Study: U.S. Voter Behavior Dominated by Relief and Disgust
Study on the presidential election, conducted by NayaDaya, YouGov, and Statista, shows that U.S. citizens will vote to prevent the undesirable from happening.
The study reveals emotions and behavior of U.S. citizens, evoked by the election of Donald Trump and Mike Pence or Joe Biden and Kamala Harris. The most chosen emotions are relief, disgust, fear, and disappointment – distribution varies between candidates.
“For U.S. voters the election is mostly about avoiding an undesirable result, not about being emotionally uplifted by the candidates,” says Marcello Mortillaro, Ph.D and Senior Scientist, Partner of NayaDaya Inc.
The most chosen emotion for Trump’s re-election is disengaging disgust that indicates violating voters’ moral standards. Pence is Trump’s reflection: His re-election evokes even more disgust but overall less emotions. In Biden’s case, the most common emotion is relief, implying avoidance of a threat.
Mortillaro explains: “As for Biden, almost half of Democrats feel relief, a positive emotion with a low engaging impact. Harris is unlike Biden. She arouses positive, engaging emotions of pride, admiration and joy.” Among Republicans, disgust and fear are the strongest emotions toward both Harris’ and Biden’s elections.
The NayaDaya® Emotional and Behavioral Intelligence, which is based on scientific research independently conducted by the University of Geneva, Switzerland, was used to analyze the U.S. voter emotions.
Voter emotions predict voter behavior and engagement – percentages for loyals are
• Trump 32 %
• Pence 27 %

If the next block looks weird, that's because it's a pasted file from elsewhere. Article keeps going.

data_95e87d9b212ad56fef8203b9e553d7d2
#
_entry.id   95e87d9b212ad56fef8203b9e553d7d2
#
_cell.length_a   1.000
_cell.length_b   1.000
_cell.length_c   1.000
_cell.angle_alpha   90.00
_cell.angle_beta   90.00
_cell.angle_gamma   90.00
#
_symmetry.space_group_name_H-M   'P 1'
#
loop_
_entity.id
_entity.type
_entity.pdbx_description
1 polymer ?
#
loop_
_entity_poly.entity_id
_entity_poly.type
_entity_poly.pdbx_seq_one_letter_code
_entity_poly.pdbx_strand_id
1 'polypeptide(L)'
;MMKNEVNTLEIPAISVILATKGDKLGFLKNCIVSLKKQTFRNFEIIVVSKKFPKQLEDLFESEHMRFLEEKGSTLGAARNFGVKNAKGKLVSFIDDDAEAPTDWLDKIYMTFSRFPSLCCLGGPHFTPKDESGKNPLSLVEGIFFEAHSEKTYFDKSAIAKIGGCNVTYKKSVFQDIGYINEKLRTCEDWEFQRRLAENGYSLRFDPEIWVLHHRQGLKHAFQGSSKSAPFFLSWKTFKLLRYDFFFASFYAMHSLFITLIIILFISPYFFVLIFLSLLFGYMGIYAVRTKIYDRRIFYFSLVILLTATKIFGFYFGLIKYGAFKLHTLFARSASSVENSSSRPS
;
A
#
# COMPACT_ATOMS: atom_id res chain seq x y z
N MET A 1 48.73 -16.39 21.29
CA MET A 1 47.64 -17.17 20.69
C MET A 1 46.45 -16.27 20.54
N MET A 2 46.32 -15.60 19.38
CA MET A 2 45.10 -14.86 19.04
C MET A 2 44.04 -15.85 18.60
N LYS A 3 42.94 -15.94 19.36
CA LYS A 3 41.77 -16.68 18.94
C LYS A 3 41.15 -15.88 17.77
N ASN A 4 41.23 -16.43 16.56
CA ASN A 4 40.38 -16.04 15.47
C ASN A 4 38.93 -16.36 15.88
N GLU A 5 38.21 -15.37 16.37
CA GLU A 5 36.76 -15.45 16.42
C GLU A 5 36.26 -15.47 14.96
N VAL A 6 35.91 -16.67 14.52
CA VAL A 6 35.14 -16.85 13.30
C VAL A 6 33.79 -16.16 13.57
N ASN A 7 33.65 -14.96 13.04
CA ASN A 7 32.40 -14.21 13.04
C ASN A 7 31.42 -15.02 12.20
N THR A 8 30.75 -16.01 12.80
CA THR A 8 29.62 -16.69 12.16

• Biden 45 %
• Harris 42 %
Among the young (18-34), 47 % are loyal to Biden, 27 % to Trump. Among the African-Americans, 58 % are loyal to Biden, only 13 % to Trump. More than a quarter of respondents are not in favor of Democrats or Republicans; 31 % of them are positively engaged in Trump, 37 % in Biden.
“In the context of significant phenomena like presidential elections, emotions are our key to understanding different perspectives and their behavioral consequences. Through data, insight, empathy, and impact we empower responsible leaders, media, brands, and organizations to thrive and shape the world,” says Timo Järvinen, CEO and Co-founder of NayaDaya Inc.
Data was collected as an online survey through the YouGov panel in the U.S. Sept 2-4, 2020
The quota sampling was implemented on the basis of age, gender, and geographic location to represent the overall U.S. adult population
Other variables are race, education, income, marital status, social networks, and party preference
N=1265, margin of error ±2.5 percentage points
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Positive or negative valence for each candidate
Emotional Value Index for each candidate
Behavior matrices with emotions and percentages for each candidate (loyals, passives, leavers and adversaries)
Emotion profiles and meanings for each candidate
Behavior matrices and emotion profiles for sub-groups and each candidate (political party preference, gender, age, race, education, income, Twitter users)
Behavioral analytics and data with details and diagrams (Microsoft Excel format)
Emotion data with all variables: Gender, age, geographic region, race, education, marital status, parent or guardian of any children, annual income, social networks memberships, political party preference (Microsoft Excel format)
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NayaDaya Inc. uncovers the emotional and behavioral influence of brands and phenomena. Through data, insight, empathy, and impact we empower responsible brands, organizations, and leaders to thrive and shape the world. News, data, and further information at www.nayadaya.com.